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PeerJ. 2018 Nov 6;6:e5870. doi: 10.7717/peerj.5870. eCollection 2018.

Structural and functional analysis of the roles of the HCV 5' NCR miR122-dependent long-range association and SLVI in genome translation and replication.

Author information

1
BSRC and School of Biology, University of St Andrews, St Andrews, UK.
2
School of Life Sciences, University of Warwick, Coventry, UK.
3
The Faculty of Biological Sciences, University of Leeds, Leeds, UK.

Abstract

The hepatitis C virus RNA genome possesses a variety of conserved structural elements, in both coding and non-coding regions, that are important for viral replication. These elements are known or predicted to modulate key life cycle events, such as translation and genome replication, some involving conformational changes induced by long-range RNA-RNA interactions. One such element is SLVI, a stem-loop (SL) structure located towards the 5' end of the core protein-coding region. This element forms an alternative RNA-RNA interaction with complementary sequences in the 5' untranslated regions that are independently involved in the binding of the cellular microRNA 122 (miR122). The switch between 'open' and 'closed' structures involving SLVI has previously been proposed to modulate translation, with lower translation efficiency associated with the 'closed' conformation. In the current study, we have used selective 2'-hydroxyl acylation analysed by primer extension to validate this RNA-RNA interaction in the absence and presence of miR122. We show that the long-range association (LRA) only forms in the absence of miR122, or otherwise requires the blocking of miR122 binding combined with substantial disruption of SLVI. Using site-directed mutations introduced to promote open or closed conformations of the LRA we demonstrate no correlation between the conformation and the translation phenotype. In addition, we observed no influence on virus replication compared to unmodified genomes. The presence of SLVI is well-documented to suppress translation, but these studies demonstrate that this is not due to its contribution to the LRA. We conclude that, although there are roles for SLVI in translation, the LRA is not a riboswitch regulating the translation and replication phenotypes of the virus.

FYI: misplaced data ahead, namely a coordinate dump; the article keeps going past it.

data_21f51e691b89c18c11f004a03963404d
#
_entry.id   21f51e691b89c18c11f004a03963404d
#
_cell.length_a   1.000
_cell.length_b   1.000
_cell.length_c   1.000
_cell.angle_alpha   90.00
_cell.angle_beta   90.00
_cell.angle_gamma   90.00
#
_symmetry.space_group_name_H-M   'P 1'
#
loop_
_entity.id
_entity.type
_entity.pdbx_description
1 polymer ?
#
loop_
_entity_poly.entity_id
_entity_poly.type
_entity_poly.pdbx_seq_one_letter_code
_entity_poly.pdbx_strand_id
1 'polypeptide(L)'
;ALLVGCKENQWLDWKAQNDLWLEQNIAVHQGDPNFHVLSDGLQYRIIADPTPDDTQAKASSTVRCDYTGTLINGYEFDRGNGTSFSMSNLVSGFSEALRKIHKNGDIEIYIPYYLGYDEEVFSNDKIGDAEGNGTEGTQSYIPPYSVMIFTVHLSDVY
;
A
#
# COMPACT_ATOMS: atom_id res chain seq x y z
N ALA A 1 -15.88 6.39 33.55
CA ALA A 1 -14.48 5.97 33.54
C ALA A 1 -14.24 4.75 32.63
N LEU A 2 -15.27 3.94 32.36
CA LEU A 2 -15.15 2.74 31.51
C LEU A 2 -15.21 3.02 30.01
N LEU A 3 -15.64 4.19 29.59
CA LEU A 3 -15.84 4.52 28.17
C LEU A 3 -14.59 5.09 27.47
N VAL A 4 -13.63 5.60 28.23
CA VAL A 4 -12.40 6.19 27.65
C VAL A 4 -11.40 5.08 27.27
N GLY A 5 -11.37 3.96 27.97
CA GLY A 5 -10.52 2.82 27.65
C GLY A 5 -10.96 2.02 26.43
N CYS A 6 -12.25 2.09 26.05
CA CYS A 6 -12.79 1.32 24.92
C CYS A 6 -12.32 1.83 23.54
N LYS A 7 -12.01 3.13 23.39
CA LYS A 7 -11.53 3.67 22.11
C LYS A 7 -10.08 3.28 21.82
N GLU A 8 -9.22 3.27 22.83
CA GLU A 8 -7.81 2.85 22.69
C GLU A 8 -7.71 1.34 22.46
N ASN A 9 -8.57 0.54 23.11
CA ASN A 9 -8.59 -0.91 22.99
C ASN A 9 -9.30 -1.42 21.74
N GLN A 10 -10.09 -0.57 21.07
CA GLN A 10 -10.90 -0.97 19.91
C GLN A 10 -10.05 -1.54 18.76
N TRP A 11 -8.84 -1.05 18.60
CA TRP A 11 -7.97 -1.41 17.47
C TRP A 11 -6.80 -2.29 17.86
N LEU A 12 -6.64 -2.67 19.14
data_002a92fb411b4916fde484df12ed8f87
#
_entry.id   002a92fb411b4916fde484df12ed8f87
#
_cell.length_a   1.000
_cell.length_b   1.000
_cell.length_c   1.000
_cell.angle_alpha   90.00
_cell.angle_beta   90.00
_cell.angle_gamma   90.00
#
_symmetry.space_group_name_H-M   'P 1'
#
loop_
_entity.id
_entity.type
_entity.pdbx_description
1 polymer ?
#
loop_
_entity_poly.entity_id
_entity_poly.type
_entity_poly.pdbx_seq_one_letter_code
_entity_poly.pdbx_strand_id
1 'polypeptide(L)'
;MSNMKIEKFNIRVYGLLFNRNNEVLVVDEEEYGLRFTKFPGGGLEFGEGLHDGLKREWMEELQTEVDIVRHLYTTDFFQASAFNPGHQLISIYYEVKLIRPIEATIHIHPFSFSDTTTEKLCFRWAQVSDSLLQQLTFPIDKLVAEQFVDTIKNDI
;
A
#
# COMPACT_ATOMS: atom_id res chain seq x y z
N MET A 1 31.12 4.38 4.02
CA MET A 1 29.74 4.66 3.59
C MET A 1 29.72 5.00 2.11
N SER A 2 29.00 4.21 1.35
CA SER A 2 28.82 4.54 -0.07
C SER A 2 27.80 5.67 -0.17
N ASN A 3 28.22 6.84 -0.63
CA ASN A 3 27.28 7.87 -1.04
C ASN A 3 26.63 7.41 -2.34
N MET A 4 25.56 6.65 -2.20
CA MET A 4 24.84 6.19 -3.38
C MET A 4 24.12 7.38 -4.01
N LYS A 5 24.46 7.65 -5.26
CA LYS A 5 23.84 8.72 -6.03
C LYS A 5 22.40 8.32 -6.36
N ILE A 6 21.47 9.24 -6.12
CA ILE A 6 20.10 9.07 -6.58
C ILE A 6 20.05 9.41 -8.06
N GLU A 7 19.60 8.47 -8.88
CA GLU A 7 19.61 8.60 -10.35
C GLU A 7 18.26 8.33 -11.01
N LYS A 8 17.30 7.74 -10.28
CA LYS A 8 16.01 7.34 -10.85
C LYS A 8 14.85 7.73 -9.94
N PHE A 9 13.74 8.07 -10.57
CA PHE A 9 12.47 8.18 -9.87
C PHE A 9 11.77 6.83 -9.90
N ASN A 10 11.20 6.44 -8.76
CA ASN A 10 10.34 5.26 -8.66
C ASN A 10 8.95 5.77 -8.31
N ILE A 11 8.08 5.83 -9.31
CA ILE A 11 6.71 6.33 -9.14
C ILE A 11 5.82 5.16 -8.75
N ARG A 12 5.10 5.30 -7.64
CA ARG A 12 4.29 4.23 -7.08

KEYWORDS:

Hepatitis C virus; RNA–RNA interaction; Riboswitch; SHAPE; miR122

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